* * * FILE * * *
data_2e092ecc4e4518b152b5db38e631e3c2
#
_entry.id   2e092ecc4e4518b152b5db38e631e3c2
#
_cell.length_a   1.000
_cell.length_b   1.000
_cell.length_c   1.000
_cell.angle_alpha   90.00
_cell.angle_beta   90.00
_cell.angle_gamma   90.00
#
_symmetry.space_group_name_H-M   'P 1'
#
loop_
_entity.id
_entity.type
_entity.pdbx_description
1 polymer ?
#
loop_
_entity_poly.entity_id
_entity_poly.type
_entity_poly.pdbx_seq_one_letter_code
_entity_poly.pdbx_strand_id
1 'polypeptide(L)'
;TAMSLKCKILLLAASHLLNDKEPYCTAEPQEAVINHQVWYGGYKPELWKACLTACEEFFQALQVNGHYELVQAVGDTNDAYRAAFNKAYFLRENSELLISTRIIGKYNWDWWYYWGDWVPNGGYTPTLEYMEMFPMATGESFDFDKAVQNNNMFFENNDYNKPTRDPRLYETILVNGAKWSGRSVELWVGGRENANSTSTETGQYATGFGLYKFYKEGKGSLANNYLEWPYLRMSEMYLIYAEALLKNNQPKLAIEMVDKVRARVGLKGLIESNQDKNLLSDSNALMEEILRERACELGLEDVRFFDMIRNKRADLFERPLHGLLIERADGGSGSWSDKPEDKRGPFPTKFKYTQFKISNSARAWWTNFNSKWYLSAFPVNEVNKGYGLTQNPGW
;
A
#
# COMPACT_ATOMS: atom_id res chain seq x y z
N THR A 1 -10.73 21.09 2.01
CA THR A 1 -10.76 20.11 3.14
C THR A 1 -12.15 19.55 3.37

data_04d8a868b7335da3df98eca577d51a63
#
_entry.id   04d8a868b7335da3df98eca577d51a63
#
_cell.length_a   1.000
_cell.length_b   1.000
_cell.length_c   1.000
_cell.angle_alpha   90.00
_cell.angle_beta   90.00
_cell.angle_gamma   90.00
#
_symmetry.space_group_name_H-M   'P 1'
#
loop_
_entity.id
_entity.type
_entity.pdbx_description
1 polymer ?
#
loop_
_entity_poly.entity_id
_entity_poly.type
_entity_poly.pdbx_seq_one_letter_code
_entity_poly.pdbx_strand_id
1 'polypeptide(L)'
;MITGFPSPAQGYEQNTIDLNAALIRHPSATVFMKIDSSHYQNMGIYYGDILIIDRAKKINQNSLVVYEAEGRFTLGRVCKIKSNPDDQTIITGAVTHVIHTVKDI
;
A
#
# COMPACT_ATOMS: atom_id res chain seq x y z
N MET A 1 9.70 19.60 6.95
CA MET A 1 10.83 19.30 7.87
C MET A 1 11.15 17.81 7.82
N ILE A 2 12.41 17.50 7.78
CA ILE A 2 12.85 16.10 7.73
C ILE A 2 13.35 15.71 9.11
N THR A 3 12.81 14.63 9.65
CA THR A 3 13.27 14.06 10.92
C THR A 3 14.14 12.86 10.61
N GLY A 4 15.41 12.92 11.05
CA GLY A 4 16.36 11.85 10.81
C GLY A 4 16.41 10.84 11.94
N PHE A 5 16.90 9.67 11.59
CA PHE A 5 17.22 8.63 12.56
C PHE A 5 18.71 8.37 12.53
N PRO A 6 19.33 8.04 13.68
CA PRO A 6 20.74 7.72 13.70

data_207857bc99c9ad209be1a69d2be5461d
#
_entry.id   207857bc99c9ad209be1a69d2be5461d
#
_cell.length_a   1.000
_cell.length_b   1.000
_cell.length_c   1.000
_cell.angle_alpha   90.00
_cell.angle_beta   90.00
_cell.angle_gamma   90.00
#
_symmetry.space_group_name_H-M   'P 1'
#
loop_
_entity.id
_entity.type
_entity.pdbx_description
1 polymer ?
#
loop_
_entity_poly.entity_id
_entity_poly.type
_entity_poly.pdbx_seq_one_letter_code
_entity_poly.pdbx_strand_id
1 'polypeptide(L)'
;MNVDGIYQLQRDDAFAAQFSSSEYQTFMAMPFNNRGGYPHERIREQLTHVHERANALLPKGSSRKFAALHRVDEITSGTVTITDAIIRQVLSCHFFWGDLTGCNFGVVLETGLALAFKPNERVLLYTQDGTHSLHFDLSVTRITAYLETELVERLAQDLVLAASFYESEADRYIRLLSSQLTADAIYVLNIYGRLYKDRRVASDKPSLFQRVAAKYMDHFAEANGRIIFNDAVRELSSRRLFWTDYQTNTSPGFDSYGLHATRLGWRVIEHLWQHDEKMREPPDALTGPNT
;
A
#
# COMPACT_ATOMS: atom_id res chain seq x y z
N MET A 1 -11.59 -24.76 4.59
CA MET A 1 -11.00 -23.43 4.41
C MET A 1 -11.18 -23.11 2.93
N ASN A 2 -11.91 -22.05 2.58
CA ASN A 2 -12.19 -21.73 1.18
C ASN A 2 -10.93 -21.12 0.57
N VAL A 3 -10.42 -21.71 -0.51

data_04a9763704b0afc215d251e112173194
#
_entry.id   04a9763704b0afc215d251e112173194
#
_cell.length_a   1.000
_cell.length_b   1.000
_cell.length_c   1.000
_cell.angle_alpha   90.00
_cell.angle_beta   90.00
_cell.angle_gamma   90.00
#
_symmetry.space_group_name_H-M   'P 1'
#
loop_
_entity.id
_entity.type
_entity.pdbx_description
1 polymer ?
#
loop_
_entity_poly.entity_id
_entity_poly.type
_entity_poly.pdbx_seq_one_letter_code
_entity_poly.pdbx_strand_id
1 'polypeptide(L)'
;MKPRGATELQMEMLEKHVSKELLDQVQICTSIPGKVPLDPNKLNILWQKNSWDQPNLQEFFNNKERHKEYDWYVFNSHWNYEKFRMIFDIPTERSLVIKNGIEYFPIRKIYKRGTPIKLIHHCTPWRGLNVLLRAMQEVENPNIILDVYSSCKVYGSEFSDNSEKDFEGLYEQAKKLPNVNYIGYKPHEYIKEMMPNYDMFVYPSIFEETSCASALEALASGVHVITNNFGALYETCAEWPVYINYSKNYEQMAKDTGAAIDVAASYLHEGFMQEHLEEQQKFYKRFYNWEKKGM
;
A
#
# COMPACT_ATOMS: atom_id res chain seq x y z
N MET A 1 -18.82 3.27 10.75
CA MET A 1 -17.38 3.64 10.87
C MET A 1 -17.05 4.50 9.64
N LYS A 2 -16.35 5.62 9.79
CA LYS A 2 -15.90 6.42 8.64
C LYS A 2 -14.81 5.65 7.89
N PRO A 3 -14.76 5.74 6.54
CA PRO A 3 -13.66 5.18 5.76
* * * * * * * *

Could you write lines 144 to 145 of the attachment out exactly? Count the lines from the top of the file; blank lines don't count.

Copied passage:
;
A